Working the Street: What You Need to Know About Life on Wall Street by Erik Banks

accounting loophole / creative accounting, borderless world, business cycle, corporate governance, estate planning, fixed income, greed is good, old-boy network, risk/return, rolodex, telemarketer

That means when you go abroad, you’ll be helping the firm make sure that its foreign outposts remain important—by figuring how to do business and figuring out what business to do, and by making sure the place doesn’t blow up in the process (you know, that tendency to play with very sharp scissors when Mom’s in the other room). In short, you need to make sure that the firm’s foreign presence continues to matter, because in this very global and borderless world, it should matter. YOU GET TO BE YOUR OWN BOSS What’s it really like when you’re thousands of miles away from the Big Machine, from the frenzy, excitement, tension, politics, and intrigue? In a word: great. Within a week of hitting the ground you’ll realize that your responsibilities have just multiplied rapidly and dramatically. You become your own boss. Sure, you may have some local manager that you report to, but if you’re an expatriate transferred from head office, you’re probably representing some function (meaning your “real boss” is back home) or you’re part of a very small team (meaning you’re more senior than you would be back home.


pages: 209 words: 53,236

The Scandal of Money by George Gilder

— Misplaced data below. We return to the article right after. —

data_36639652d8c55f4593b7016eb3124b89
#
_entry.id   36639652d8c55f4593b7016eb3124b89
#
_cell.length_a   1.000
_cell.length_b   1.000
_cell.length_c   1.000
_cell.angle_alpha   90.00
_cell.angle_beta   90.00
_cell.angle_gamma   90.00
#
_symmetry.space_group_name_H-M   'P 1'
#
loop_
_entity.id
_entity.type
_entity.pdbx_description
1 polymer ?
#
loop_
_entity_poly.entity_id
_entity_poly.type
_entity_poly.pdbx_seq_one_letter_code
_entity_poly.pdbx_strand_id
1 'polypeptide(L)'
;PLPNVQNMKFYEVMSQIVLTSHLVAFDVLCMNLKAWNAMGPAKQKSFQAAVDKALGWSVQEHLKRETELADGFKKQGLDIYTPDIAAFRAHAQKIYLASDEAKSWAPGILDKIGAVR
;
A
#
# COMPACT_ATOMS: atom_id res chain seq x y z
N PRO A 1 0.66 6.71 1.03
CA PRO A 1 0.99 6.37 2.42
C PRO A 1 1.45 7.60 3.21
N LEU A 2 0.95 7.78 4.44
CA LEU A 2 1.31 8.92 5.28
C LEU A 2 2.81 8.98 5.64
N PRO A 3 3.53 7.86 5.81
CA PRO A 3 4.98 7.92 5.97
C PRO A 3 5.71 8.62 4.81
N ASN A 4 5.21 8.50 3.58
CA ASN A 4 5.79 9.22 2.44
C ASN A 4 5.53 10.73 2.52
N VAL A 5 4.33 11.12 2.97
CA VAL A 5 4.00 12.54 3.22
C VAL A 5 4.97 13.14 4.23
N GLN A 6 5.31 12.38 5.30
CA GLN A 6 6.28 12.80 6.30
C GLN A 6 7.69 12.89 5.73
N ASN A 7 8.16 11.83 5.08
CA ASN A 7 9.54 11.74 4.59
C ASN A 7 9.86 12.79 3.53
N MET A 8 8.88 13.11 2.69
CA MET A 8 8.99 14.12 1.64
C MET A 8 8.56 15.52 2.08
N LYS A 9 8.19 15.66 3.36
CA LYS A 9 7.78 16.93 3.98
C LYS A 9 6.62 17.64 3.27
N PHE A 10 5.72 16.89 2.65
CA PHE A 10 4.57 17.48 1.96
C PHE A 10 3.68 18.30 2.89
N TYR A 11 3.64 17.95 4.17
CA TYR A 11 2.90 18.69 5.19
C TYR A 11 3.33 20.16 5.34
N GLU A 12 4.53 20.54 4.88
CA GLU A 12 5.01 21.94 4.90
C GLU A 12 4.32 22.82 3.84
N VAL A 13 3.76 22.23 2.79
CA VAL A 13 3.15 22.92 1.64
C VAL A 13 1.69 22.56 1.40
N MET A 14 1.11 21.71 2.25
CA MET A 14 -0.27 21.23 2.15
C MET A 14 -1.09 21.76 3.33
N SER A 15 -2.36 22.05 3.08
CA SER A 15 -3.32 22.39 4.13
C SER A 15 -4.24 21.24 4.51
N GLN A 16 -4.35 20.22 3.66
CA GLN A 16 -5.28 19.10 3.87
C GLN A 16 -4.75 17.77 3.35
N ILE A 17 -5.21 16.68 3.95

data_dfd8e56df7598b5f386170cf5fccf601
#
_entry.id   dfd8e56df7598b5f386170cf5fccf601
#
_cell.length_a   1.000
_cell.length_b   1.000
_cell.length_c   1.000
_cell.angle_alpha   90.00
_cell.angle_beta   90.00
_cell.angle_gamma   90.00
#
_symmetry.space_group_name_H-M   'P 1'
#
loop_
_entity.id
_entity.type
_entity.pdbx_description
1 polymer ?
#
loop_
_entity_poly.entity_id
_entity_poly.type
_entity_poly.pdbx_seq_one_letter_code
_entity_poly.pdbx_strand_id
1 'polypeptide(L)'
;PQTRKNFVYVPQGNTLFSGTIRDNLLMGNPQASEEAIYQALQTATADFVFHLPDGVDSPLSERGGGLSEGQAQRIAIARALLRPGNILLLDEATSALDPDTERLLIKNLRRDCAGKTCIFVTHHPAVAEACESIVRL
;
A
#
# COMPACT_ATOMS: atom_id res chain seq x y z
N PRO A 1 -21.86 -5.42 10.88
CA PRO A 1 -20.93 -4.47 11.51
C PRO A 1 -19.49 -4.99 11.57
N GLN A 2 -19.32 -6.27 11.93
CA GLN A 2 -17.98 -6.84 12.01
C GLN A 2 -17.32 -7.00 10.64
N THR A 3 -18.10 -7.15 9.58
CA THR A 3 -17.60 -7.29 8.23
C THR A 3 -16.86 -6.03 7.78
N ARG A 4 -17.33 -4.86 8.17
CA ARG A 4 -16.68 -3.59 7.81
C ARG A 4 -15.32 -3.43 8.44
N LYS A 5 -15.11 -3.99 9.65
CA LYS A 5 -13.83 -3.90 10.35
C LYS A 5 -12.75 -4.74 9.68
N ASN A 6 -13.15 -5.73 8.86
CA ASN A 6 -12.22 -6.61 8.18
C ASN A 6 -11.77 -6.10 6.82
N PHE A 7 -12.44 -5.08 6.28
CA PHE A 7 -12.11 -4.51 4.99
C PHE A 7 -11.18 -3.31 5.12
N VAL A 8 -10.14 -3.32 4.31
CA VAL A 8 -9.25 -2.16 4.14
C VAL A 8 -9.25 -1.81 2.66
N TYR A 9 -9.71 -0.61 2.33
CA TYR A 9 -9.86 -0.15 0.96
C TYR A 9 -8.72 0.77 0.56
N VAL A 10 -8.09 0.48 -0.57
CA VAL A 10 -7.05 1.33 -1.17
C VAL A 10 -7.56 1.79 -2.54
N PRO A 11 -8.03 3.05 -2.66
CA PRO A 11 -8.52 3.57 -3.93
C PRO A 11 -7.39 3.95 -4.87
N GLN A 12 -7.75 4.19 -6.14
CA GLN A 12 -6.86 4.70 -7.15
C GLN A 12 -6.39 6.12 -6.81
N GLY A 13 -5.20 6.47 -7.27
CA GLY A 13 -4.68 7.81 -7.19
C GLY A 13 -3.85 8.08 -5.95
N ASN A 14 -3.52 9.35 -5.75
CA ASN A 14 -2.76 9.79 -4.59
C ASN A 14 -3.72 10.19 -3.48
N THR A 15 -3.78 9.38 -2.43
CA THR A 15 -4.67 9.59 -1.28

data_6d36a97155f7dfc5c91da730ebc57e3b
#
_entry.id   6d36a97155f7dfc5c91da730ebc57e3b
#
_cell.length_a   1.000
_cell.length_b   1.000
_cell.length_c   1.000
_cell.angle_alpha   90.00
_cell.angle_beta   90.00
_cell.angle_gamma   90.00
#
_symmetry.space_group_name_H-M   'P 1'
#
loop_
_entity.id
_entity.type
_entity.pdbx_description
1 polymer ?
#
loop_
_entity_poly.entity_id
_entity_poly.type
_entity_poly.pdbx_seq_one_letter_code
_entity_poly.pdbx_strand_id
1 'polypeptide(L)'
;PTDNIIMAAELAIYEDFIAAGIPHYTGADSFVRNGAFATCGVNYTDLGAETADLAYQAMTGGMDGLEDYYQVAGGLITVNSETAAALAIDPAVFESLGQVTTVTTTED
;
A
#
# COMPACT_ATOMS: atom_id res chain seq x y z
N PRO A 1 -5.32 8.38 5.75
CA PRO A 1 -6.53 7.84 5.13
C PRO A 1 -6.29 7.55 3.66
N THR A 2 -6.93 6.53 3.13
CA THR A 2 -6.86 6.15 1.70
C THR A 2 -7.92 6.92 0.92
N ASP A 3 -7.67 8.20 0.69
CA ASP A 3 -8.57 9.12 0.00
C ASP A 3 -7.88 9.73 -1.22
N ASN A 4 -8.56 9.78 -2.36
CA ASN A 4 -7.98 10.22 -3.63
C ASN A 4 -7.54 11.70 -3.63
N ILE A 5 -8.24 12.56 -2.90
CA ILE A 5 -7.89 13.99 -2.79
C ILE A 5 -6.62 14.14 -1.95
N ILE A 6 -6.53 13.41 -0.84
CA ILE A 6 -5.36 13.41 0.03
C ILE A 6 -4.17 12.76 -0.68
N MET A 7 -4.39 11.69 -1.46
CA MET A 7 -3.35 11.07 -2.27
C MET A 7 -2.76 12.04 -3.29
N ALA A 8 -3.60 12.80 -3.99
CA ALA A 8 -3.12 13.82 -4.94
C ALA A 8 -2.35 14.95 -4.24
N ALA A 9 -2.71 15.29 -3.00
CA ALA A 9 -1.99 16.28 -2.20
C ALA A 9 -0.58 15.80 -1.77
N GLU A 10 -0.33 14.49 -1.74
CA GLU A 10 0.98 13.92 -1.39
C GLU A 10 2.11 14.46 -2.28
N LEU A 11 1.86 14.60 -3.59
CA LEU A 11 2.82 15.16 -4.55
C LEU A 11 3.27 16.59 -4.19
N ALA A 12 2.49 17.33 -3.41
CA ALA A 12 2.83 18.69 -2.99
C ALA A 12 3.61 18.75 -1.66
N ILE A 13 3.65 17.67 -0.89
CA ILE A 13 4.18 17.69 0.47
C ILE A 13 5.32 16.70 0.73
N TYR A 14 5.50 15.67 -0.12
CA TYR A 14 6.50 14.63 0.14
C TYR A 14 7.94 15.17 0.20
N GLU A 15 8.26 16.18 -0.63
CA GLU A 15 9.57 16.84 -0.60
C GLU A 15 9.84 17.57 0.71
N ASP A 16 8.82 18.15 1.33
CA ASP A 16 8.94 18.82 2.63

Affordable Care Act / Obamacare, bank run, Bernie Sanders, bitcoin, blockchain, borderless world, Bretton Woods, capital controls, Capital in the Twenty-First Century by Thomas Piketty, Carmen Reinhart, central bank independence, Claude Shannon: information theory, Clayton Christensen, cloud computing, corporate governance, cryptocurrency, currency manipulation / currency intervention, Daniel Kahneman / Amos Tversky, Deng Xiaoping, disintermediation, Donald Trump, fiat currency, financial innovation, Fractional reserve banking, full employment, George Gilder, glass ceiling, Home mortgage interest deduction, index fund, indoor plumbing, industrial robot, inflation targeting, informal economy, Innovator's Dilemma, Internet of things, invisible hand, Isaac Newton, Jeff Bezos, John von Neumann, Joseph Schumpeter, Kenneth Rogoff, knowledge economy, Law of Accelerating Returns, Marc Andreessen, Mark Zuckerberg, Menlo Park, Metcalfe’s law, money: store of value / unit of account / medium of exchange, mortgage tax deduction, obamacare, Paul Samuelson, Peter Thiel, Ponzi scheme, price stability, Productivity paradox, purchasing power parity, quantitative easing, quantitative trading / quantitative finance, Ray Kurzweil, reserve currency, road to serfdom, Robert Gordon, Robert Metcalfe, Ronald Reagan, Sand Hill Road, Satoshi Nakamoto, Search for Extraterrestrial Intelligence, secular stagnation, seigniorage, Silicon Valley, smart grid, South China Sea, special drawing rights, The Great Moderation, The Rise and Fall of American Growth, The Wealth of Nations by Adam Smith, Tim Cook: Apple, time value of money, too big to fail, transaction costs, trickle-down economics, Turing machine, winner-take-all economy, yield curve, zero-sum game